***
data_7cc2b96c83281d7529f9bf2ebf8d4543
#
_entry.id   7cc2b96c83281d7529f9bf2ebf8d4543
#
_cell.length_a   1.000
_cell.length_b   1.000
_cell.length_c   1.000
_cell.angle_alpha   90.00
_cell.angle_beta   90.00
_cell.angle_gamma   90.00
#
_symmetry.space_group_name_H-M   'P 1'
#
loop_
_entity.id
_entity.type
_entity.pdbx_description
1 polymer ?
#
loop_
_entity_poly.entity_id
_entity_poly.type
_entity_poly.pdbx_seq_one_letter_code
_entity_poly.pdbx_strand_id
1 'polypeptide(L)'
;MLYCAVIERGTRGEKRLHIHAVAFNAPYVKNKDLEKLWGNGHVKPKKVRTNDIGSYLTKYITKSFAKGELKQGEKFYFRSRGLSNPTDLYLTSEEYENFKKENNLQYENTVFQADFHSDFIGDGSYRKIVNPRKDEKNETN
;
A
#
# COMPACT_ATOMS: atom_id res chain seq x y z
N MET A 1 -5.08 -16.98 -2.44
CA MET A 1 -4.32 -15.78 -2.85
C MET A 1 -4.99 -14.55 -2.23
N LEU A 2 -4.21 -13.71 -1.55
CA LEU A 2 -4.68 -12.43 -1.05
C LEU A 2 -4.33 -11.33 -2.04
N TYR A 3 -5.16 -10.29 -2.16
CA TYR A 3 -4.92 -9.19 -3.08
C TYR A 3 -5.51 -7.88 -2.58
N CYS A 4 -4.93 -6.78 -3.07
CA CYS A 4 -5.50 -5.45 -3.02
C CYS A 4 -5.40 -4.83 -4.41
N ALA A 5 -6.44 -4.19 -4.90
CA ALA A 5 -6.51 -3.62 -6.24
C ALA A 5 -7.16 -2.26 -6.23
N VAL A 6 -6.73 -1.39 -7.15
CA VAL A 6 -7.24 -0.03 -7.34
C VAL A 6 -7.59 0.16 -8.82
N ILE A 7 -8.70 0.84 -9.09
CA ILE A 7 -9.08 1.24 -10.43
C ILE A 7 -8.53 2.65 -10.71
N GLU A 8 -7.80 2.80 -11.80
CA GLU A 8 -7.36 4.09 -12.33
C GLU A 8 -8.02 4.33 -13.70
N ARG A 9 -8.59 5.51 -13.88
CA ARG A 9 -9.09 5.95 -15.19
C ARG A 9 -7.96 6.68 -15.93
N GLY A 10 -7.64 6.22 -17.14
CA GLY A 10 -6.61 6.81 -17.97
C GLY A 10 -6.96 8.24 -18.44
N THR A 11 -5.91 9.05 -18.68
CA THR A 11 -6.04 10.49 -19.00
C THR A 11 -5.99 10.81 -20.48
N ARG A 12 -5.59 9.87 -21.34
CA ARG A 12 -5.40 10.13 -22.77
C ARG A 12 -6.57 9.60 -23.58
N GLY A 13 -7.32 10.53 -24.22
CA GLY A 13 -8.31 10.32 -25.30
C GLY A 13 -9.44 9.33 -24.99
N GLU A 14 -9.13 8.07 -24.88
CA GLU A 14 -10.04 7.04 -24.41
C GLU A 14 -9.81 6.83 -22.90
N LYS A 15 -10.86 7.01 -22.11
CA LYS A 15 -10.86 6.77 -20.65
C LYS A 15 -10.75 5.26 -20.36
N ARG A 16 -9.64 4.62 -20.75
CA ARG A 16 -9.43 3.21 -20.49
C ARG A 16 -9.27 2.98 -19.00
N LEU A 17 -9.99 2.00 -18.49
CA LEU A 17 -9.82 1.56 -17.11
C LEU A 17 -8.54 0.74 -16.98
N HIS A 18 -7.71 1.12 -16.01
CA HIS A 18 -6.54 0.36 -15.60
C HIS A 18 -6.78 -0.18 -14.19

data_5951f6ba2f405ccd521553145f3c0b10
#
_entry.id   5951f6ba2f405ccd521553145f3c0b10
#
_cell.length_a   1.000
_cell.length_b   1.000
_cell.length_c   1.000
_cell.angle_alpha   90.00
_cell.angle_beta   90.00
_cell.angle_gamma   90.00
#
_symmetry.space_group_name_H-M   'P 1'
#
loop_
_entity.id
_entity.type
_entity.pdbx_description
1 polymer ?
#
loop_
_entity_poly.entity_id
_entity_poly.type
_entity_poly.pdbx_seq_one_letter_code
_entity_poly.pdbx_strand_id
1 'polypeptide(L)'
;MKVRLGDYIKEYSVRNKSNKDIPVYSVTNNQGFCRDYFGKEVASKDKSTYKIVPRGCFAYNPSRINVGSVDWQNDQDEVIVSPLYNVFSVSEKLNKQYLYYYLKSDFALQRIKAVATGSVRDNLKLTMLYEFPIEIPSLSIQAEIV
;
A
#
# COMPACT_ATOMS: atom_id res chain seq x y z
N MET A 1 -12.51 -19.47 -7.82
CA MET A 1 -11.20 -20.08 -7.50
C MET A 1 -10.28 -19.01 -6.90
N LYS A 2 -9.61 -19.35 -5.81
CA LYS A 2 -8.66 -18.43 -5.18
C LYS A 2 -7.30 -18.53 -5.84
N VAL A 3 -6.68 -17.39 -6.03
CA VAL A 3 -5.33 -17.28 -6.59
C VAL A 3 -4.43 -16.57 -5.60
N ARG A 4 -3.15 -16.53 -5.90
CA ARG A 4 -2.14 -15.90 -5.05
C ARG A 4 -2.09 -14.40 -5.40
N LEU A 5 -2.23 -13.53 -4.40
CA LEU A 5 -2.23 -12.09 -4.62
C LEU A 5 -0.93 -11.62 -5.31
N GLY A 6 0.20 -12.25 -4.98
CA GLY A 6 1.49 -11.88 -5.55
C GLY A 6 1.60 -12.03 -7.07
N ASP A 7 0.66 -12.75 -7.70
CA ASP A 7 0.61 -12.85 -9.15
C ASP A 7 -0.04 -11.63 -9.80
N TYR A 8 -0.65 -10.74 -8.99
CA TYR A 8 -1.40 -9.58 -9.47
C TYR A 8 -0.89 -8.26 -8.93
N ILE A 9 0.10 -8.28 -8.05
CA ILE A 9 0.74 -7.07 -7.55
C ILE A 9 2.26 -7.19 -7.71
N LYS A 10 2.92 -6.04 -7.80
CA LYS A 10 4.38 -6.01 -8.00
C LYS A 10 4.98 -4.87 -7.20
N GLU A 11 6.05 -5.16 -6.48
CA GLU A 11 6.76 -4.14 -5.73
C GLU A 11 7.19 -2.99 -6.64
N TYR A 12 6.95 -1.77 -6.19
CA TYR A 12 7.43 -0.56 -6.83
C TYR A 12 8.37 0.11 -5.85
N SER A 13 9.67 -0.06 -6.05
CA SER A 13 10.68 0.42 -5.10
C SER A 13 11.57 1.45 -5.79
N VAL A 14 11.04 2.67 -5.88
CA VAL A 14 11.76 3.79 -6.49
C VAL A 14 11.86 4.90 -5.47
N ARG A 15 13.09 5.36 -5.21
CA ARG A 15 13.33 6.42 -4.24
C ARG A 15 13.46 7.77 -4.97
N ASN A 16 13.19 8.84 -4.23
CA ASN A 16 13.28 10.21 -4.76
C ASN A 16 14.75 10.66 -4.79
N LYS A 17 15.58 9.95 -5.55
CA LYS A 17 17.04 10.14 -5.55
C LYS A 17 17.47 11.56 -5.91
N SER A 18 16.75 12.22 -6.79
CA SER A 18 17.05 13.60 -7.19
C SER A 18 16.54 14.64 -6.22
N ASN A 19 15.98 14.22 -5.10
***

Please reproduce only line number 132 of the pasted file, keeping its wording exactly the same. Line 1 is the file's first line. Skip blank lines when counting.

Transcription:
C GLY A 6 1.60 -12.03 -7.07